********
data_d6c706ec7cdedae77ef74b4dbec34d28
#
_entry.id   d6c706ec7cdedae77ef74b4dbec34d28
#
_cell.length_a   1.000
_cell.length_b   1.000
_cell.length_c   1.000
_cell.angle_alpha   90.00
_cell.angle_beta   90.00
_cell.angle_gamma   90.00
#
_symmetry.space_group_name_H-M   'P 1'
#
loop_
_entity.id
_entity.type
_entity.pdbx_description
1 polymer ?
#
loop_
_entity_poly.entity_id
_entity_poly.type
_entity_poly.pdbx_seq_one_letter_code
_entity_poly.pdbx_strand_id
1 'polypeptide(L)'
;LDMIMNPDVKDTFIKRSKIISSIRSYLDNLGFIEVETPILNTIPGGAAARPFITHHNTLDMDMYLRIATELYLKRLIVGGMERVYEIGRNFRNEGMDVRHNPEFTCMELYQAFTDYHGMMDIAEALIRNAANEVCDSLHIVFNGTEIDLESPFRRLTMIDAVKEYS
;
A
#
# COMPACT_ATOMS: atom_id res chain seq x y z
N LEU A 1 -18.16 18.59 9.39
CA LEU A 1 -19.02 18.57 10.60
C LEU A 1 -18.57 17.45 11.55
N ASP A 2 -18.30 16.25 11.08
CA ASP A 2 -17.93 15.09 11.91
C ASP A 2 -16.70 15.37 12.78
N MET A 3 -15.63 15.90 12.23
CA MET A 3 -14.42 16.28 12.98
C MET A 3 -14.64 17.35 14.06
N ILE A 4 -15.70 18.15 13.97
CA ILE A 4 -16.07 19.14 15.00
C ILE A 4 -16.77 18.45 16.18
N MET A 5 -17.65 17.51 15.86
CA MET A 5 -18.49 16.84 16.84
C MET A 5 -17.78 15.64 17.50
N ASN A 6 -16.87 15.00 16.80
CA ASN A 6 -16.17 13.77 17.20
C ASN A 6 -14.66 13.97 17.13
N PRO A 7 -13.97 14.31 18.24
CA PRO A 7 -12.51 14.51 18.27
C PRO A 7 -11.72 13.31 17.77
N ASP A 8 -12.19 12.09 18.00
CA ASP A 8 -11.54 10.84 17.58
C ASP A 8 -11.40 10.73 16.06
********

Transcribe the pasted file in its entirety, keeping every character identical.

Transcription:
data_d6c706ec7cdedae77ef74b4dbec34d28
#
_entry.id   d6c706ec7cdedae77ef74b4dbec34d28
#
_cell.length_a   1.000
_cell.length_b   1.000
_cell.length_c   1.000
_cell.angle_alpha   90.00
_cell.angle_beta   90.00
_cell.angle_gamma   90.00
#
_symmetry.space_group_name_H-M   'P 1'
#
loop_
_entity.id
_entity.type
_entity.pdbx_description
1 polymer ?
#
loop_
_entity_poly.entity_id
_entity_poly.type
_entity_poly.pdbx_seq_one_letter_code
_entity_poly.pdbx_strand_id
1 'polypeptide(L)'
;LDMIMNPDVKDTFIKRSKIISSIRSYLDNLGFIEVETPILNTIPGGAAARPFITHHNTLDMDMYLRIATELYLKRLIVGGMERVYEIGRNFRNEGMDVRHNPEFTCMELYQAFTDYHGMMDIAEALIRNAANEVCDSLHIVFNGTEIDLESPFRRLTMIDAVKEYS
;
A
#
# COMPACT_ATOMS: atom_id res chain seq x y z
N LEU A 1 -18.16 18.59 9.39
CA LEU A 1 -19.02 18.57 10.60
C LEU A 1 -18.57 17.45 11.55
N ASP A 2 -18.30 16.25 11.08
CA ASP A 2 -17.93 15.09 11.91
C ASP A 2 -16.70 15.37 12.78
N MET A 3 -15.63 15.90 12.23
CA MET A 3 -14.42 16.28 12.98
C MET A 3 -14.64 17.35 14.06
N ILE A 4 -15.70 18.15 13.97
CA ILE A 4 -16.07 19.14 15.00
C ILE A 4 -16.77 18.45 16.18
N MET A 5 -17.65 17.51 15.86
CA MET A 5 -18.49 16.84 16.84
C MET A 5 -17.78 15.64 17.50
N ASN A 6 -16.87 15.00 16.80
CA ASN A 6 -16.17 13.77 17.20
C ASN A 6 -14.66 13.97 17.13
N PRO A 7 -13.97 14.31 18.24
CA PRO A 7 -12.51 14.51 18.27
C PRO A 7 -11.72 13.31 17.77
N ASP A 8 -12.19 12.09 18.00
CA ASP A 8 -11.54 10.84 17.58
C ASP A 8 -11.40 10.73 16.06